The significance to the everyday commuter is that you have to try very, very hard to get into trouble in this Saab. The Exxes have ABS, but no stability control nor traction control mechanisms because AWD and superb handling make mechanical and software servo intrusions unnecessary.
Linear or Aero?
The Linear can beat the Aero off the line, but within a half block, the sprint belongs to the Aero. The Aero did 0-60 in under seven seconds, but using less car-friendly techniques would cut the time down by at least a second. At high speeds on a pre-arranged course, the Aero closed in on 135 and had lots more go left in the engine. Again, for the average commuter who isnt on a Wyoming highway, the significance is that there is plenty of reserve power if needed in an emergency or when executing a quick pass.
The two models have the same silhouette and the same interior space Saab claims 28 cubic feet of cargo space with back seats up, and 61 cubic feet with seats folded — but Aero is a little richer looking indoors, and has more sound deadening all around. The back seats in both are reasonably comfortable for a compact car. Headroom is above average, but the middle-seat passenger sits higher and harder. One drawback is that the designers forgot to allow toe room under the front seats.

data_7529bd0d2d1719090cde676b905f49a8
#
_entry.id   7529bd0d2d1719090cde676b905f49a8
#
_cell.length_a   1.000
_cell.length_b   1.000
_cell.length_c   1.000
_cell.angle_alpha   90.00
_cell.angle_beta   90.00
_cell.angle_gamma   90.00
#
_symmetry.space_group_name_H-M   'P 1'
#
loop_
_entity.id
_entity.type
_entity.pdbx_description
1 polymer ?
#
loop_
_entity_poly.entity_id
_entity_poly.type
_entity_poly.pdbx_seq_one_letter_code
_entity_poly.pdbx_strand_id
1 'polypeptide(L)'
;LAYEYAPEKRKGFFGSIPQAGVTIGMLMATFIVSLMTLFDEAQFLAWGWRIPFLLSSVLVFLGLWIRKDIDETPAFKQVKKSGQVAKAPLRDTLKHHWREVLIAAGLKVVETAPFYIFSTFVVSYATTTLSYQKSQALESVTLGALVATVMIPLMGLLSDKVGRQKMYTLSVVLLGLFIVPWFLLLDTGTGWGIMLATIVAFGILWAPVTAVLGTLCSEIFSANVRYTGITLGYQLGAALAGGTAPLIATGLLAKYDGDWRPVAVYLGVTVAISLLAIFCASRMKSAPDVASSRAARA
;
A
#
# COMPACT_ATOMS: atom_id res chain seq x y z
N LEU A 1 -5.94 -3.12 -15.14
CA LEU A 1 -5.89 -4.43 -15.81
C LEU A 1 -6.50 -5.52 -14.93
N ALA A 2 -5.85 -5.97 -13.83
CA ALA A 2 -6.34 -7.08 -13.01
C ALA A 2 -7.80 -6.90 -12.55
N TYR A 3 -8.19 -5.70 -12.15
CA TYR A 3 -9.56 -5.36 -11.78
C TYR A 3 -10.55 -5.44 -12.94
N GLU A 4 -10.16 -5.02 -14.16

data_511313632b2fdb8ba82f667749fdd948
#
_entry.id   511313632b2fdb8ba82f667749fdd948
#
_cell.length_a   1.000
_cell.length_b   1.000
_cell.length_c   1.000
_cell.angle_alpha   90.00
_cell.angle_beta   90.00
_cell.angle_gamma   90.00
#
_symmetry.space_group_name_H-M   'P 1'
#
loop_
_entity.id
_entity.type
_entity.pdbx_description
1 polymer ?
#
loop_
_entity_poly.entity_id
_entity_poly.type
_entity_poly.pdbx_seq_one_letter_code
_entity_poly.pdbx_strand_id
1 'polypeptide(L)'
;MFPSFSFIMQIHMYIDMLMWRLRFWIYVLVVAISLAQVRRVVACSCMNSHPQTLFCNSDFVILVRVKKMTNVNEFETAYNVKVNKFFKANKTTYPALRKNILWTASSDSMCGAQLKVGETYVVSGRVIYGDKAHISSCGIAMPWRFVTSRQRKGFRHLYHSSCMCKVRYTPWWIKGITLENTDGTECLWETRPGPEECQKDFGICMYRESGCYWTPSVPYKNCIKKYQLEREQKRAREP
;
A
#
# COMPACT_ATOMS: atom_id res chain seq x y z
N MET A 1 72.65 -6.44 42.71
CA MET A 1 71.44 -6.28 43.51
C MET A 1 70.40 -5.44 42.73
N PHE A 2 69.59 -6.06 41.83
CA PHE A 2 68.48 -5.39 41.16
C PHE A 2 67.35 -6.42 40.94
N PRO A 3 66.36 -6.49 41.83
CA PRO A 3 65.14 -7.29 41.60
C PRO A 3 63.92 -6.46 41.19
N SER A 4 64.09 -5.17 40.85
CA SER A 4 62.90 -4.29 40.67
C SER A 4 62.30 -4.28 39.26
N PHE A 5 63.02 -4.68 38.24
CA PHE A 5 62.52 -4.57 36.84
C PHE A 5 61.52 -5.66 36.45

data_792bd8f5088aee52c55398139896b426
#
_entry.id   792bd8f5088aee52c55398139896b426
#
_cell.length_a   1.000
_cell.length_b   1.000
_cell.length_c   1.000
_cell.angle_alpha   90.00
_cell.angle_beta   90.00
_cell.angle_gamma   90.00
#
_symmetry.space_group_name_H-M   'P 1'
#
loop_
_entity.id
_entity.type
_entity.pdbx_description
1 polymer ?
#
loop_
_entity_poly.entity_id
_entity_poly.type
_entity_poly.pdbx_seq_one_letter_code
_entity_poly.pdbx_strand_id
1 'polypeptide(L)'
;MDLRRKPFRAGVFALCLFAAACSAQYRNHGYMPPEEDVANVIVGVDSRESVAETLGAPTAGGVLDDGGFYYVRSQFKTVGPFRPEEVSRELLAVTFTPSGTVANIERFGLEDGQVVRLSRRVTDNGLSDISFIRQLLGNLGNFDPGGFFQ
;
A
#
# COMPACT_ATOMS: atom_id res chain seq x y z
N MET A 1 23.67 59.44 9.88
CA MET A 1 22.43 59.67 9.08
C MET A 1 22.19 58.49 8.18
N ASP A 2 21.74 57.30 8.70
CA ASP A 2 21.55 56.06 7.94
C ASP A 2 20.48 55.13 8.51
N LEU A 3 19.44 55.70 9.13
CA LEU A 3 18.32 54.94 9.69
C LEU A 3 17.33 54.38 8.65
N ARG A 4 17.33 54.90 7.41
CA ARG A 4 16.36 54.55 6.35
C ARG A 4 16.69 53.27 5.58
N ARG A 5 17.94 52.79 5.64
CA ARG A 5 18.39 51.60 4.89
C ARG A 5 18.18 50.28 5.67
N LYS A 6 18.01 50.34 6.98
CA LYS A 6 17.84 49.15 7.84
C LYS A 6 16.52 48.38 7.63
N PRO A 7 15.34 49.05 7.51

Aero also has a lighter, stiffer suspension, quicker steering, climate control, and 6-CD changer standard, among other features. Both models have a neat 5-speed manual transmission standard, and a 4-speed automatic as an option. Oh yes, there are aluminum bezels on the instruments, and the pedals are bright aluminum to remind you that you paid more. [Don’t read the next sentence if you live in Florida.] Optional on both are heated seats, mirrors, and wipers.
Everything is warranted for four years or 50,000 miles, with free roadside assistance for the same period. Too bad, AAA. In addition, all scheduled maintenance is free for two years or 24,000 miles.